Anxiety and stress-related conditions pose a significant health burden on modern healthcare systems. While currently, available anxiolytic drugs can be highly effective for some patients, their long-term use is limited by their potentially severe and debilitating side effects. The group of Prof. Mike Fainzilber discovered a new central regulator of anxiety and identified the nutraceutical β-sitosterol as a potential treatment for anxiety disorders.
Anxiety and stress-related disorders affect 10-30% of the general population and are therefore considered a major burden on public health. Current medical treatments for anxiety disorders include drugs (e.g., benzodiazepines, selective serotonin uptake inhibitors [SSRIs]) that target various synaptic mechanisms, such as uptake of neurotransmitters. However, severe side effects and suboptimal efficacy in some patients limit long-term treatment with such drugs.
Repurposing of approved importin α5 pathway-targeting drugs and nutraceuticals for the treatment of anxiety disorders
The research team led by Prof. Fainzilber has uncovered importin α5, a protein involved in nuclear localization of MeCP2 in hippocampal neurons, as a potential therapeutic target for treating anxiety and related disorders1. Using a series of in vivo mouse models and a panel of behavioral tests, the research team identified a positive correlation between importin α5 expression and anxiety levels. More specifically, importin α5 knockout led to significantly reduced anxiety phenotypes, which were associated with marked reduction of short-term synaptic plasticity. Importin α5 knockout mouse brains exhibited a clear nuclear deficit of MeCP2 in ventral and dorsal hippocampal neurons and in increased expression of Sphk1, a gene directly regulated by MeCP2. In line with these findings, reduced anxiety was also measured in adult wild-type mice treated with importin α5 knockdown shRNA. Administration of fingolimod, an inhibitor of the Sphk1 receptor, and a drug approved for multiple sclerosis (MS) reversed the anxiolytic effect of importin α5 knockout.
Similarly, intraperitoneal injection of PF-543, a selective Sphk1 inhibitor, significantly increased anxious behavior patterns in importin α5 knockout mice. A bioinformatics-driven screen identified b-sitosterol, a widely marketed nutraceutical that could be repurposed to treat anxiety disorders. The team validated its hypothesized effect in mice (Figure 1A) and further demonstrated the synergistic anxiety-reducing effect of sub-efficacious doses b-sitosterol and fluoxetine (Prozac), an established SSRI (Figure 1B)2.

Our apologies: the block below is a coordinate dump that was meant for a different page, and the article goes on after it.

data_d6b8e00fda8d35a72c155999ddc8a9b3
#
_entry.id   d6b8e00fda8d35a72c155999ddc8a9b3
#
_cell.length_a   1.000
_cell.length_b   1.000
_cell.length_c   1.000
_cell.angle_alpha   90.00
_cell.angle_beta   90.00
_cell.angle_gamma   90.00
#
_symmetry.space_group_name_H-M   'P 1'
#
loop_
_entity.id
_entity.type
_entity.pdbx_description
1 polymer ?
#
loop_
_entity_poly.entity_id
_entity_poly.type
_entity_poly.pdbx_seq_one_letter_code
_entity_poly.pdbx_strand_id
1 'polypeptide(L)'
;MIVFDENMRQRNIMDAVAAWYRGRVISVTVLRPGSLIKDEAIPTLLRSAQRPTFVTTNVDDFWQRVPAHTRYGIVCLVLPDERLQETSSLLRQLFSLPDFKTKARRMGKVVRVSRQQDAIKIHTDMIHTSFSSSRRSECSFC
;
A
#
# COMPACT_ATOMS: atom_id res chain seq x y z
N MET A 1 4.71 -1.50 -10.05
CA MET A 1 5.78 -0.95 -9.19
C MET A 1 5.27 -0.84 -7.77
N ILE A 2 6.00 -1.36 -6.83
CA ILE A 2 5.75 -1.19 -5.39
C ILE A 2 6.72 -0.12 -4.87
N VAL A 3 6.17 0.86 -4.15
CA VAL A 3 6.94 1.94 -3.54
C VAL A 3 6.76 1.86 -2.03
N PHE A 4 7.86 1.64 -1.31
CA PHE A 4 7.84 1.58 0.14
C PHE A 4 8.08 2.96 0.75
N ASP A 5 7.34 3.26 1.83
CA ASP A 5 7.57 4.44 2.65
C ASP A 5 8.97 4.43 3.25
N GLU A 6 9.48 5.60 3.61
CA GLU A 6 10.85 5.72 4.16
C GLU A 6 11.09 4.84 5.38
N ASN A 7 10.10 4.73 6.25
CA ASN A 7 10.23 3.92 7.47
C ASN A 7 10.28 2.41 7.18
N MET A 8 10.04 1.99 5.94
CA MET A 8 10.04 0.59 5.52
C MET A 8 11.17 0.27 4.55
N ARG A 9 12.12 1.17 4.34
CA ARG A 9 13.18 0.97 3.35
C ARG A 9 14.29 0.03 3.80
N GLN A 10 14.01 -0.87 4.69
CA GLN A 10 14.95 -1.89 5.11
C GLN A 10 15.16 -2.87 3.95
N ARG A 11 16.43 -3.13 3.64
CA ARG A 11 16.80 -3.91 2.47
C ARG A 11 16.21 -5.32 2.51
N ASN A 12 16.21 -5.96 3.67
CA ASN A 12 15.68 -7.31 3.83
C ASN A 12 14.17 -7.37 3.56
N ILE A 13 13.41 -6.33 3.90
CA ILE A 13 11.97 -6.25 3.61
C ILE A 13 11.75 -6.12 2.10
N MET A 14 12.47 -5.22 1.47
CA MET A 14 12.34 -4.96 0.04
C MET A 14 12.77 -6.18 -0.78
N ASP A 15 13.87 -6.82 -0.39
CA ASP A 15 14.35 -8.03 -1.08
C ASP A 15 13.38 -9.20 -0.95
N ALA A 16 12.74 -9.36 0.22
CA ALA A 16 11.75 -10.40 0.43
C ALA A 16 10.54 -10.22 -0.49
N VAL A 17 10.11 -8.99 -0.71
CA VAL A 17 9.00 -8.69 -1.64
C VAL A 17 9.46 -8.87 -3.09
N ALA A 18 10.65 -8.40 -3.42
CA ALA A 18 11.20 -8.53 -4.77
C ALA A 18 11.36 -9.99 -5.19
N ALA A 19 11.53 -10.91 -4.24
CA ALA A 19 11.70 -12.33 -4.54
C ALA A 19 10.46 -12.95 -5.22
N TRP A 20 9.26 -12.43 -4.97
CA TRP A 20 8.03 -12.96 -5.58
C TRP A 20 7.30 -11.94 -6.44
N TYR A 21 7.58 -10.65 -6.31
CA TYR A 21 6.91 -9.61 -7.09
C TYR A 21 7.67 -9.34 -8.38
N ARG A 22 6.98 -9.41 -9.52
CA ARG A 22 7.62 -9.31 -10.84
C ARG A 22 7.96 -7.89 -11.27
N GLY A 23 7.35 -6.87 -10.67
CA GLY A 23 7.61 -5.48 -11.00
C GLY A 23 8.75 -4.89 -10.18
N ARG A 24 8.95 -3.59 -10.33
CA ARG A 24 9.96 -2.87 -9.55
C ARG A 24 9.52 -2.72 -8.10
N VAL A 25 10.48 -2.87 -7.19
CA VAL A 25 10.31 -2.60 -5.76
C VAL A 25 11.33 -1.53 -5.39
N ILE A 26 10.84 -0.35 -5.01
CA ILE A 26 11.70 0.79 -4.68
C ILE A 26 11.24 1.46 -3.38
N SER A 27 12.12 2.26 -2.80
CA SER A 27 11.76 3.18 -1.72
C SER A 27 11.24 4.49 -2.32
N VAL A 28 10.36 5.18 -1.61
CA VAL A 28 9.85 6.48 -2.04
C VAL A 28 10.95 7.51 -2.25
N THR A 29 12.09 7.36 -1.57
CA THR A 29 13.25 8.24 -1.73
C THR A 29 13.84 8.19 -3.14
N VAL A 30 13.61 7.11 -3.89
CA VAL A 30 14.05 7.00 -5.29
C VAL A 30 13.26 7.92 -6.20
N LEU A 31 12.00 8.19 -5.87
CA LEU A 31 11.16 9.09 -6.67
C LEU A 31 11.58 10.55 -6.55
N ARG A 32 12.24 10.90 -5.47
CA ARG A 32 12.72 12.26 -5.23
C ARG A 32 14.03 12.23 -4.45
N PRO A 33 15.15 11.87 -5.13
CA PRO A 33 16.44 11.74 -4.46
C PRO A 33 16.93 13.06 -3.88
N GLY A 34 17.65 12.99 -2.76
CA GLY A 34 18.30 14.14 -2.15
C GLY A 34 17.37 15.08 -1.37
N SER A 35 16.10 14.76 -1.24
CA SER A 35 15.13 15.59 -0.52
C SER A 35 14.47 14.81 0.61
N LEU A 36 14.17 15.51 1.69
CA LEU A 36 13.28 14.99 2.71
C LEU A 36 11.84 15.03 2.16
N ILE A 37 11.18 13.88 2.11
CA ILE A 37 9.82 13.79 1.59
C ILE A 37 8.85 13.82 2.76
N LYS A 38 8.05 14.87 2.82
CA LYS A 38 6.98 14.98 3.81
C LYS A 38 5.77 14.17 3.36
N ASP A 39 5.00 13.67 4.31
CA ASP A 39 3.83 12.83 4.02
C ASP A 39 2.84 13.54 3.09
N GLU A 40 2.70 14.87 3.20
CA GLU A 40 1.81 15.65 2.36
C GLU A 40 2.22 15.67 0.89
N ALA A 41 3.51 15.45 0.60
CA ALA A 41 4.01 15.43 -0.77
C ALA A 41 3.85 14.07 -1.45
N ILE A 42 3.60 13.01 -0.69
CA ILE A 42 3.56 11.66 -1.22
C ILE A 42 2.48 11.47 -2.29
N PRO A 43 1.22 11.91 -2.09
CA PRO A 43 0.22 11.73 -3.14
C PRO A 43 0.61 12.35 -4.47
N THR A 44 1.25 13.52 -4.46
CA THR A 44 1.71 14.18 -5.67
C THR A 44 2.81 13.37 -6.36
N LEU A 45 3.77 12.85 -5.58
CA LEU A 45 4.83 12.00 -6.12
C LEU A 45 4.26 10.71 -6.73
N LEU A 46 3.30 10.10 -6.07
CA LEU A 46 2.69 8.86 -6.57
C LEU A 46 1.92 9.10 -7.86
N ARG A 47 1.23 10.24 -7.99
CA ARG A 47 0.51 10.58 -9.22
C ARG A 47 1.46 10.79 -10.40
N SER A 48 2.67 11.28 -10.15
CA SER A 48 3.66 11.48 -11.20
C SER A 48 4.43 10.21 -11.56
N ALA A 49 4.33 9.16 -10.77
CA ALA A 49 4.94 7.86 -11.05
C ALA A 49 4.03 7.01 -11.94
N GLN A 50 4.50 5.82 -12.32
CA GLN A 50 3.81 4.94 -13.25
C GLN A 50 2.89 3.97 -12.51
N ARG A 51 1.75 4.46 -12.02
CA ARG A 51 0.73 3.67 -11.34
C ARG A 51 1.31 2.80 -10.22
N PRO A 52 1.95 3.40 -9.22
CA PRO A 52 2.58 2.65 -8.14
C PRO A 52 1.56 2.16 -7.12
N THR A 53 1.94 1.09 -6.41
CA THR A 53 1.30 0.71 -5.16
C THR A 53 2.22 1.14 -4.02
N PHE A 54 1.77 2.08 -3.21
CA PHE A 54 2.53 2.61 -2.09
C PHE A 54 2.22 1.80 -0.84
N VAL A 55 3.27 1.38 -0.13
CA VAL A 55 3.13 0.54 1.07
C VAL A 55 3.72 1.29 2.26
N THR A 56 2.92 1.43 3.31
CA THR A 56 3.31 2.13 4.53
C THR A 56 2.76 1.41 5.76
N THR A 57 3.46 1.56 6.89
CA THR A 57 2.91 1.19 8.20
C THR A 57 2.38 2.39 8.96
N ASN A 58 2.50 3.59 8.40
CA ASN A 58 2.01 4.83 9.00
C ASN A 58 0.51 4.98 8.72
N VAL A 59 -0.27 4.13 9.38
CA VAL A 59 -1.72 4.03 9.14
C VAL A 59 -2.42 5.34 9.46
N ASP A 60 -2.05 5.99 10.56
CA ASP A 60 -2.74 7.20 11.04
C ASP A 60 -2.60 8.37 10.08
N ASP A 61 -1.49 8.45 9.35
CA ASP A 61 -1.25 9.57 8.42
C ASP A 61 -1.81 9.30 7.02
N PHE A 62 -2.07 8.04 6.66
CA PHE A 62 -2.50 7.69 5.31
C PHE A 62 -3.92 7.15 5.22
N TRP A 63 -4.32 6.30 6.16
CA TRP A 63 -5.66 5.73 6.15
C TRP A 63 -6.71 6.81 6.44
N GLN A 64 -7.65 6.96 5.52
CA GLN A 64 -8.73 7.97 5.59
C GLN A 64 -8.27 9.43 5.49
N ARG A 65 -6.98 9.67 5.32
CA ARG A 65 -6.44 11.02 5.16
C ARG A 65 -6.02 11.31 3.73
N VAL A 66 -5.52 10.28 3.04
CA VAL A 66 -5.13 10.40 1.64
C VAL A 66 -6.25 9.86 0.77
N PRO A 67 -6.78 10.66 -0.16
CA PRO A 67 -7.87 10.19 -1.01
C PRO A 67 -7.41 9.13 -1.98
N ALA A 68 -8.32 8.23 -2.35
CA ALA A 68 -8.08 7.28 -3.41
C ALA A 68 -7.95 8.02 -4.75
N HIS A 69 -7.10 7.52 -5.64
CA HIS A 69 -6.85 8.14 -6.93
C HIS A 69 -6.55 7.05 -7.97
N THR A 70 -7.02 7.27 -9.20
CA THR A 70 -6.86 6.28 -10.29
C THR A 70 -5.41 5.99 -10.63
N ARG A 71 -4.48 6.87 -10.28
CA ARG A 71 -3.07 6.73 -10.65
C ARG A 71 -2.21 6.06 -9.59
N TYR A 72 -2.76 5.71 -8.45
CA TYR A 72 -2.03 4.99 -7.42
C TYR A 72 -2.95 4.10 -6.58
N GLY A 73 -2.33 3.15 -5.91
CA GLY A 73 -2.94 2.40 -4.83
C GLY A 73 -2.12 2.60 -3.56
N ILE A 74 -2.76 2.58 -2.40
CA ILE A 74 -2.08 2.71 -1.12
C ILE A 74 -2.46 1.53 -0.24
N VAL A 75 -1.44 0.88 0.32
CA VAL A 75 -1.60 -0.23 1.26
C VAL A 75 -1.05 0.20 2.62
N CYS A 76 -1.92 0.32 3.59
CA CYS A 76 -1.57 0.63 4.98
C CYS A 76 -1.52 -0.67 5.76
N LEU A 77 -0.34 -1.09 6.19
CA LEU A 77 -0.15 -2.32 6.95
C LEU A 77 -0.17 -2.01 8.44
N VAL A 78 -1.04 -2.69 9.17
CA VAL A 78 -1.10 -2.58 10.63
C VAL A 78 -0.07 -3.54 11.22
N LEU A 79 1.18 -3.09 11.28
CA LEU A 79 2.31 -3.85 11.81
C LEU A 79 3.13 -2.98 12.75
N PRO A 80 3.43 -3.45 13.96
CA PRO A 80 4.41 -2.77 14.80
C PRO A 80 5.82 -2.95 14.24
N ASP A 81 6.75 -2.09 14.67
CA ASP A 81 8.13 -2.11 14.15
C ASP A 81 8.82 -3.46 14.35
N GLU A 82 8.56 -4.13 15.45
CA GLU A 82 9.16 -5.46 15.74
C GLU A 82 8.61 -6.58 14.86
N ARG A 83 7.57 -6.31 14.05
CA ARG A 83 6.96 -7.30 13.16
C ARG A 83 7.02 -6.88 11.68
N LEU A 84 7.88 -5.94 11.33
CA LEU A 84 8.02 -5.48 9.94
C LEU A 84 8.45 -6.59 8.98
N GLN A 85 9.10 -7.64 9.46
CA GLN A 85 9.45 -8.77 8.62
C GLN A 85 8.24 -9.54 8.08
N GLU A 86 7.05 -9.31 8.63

- Reduction of anxiety levels.
- Treatment of a variety of psychiatric diseases
- Targets a novel signaling pathway with a role in various neurological disorders
- Existing drugs can be repurposed
- Potential synergistic drug combinations with a SSRIs, leading to reduced dosage and improved safety profile
The team characterized importin α5 as a key regulator of anxiety levels and reported the anxiolytic effect of importin α5 knockdown. An in-depth analysis of its underlying molecular mechanisms identified Sphk1 and its receptor as downstream mediators, which, when selectively inhibited using approved drugs, validated the central role of importin α5 in psychiatric orders. Following an in silico screen for relevant drug candidates, the team flagged b-sitosterol for repurposing to treat anxiety disorders, and demonstrated its anti-anxiety effect in mice in vivo model when delivered with fluoxetine.
Panayotis N, Sheinin A, Dagan SY, et al. Importin α5 Regulates Anxiety through MeCP2 and Sphingosine Kinase Cell Rep. 2018;25(11):3169-3179.e7. doi:10.1016/j.celrep.2018.1066
Panayotis N, Freund PA, Marvaldi L, et al. β-sitosterol reduces anxiety and synergizes with established anxiolytic drugs in mice. Cell Rep Med. 2021;2(5):100281. doi:10.1016/j.xcrm.2021.100281